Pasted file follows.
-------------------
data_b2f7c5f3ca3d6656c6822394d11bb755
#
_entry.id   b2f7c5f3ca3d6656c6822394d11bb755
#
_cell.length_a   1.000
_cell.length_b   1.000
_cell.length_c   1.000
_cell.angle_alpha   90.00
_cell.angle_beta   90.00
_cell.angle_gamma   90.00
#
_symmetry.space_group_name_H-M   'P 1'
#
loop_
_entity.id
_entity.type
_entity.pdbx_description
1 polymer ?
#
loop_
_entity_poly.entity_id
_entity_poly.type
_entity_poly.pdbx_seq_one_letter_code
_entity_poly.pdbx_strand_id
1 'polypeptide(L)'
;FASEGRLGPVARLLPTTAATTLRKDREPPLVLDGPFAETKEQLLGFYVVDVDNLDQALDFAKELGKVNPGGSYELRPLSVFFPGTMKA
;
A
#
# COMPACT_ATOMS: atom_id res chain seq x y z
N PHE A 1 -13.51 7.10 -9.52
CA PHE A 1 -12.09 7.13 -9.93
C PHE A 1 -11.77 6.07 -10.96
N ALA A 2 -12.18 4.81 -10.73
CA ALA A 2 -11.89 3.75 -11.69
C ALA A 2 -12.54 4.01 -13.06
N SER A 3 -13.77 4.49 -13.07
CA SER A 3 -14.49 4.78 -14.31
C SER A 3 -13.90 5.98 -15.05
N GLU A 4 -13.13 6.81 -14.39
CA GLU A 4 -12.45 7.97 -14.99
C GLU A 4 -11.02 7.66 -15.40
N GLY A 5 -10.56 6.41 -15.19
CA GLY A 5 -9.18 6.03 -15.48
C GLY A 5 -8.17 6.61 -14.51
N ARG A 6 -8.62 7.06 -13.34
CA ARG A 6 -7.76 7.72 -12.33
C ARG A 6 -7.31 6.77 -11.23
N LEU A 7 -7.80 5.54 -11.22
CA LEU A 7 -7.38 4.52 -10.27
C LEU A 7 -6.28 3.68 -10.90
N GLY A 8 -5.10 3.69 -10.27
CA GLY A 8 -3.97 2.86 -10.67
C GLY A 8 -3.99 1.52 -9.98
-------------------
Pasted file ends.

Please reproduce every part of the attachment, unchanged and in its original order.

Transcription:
data_b2f7c5f3ca3d6656c6822394d11bb755
#
_entry.id   b2f7c5f3ca3d6656c6822394d11bb755
#
_cell.length_a   1.000
_cell.length_b   1.000
_cell.length_c   1.000
_cell.angle_alpha   90.00
_cell.angle_beta   90.00
_cell.angle_gamma   90.00
#
_symmetry.space_group_name_H-M   'P 1'
#
loop_
_entity.id
_entity.type
_entity.pdbx_description
1 polymer ?
#
loop_
_entity_poly.entity_id
_entity_poly.type
_entity_poly.pdbx_seq_one_letter_code
_entity_poly.pdbx_strand_id
1 'polypeptide(L)'
;FASEGRLGPVARLLPTTAATTLRKDREPPLVLDGPFAETKEQLLGFYVVDVDNLDQALDFAKELGKVNPGGSYELRPLSVFFPGTMKA
;
A
#
# COMPACT_ATOMS: atom_id res chain seq x y z
N PHE A 1 -13.51 7.10 -9.52
CA PHE A 1 -12.09 7.13 -9.93
C PHE A 1 -11.77 6.07 -10.96
N ALA A 2 -12.18 4.81 -10.73
CA ALA A 2 -11.89 3.75 -11.69
C ALA A 2 -12.54 4.01 -13.06
N SER A 3 -13.77 4.49 -13.07
CA SER A 3 -14.49 4.78 -14.31
C SER A 3 -13.90 5.98 -15.05
N GLU A 4 -13.13 6.81 -14.39
CA GLU A 4 -12.45 7.97 -14.99
C GLU A 4 -11.02 7.66 -15.40
N GLY A 5 -10.56 6.41 -15.19
CA GLY A 5 -9.18 6.03 -15.48
C GLY A 5 -8.17 6.61 -14.51
N ARG A 6 -8.62 7.06 -13.34
CA ARG A 6 -7.76 7.72 -12.33
C ARG A 6 -7.31 6.77 -11.23
N LEU A 7 -7.80 5.54 -11.22
CA LEU A 7 -7.38 4.52 -10.27
C LEU A 7 -6.28 3.68 -10.90
N GLY A 8 -5.10 3.69 -10.27
CA GLY A 8 -3.97 2.86 -10.67
C GLY A 8 -3.99 1.52 -9.98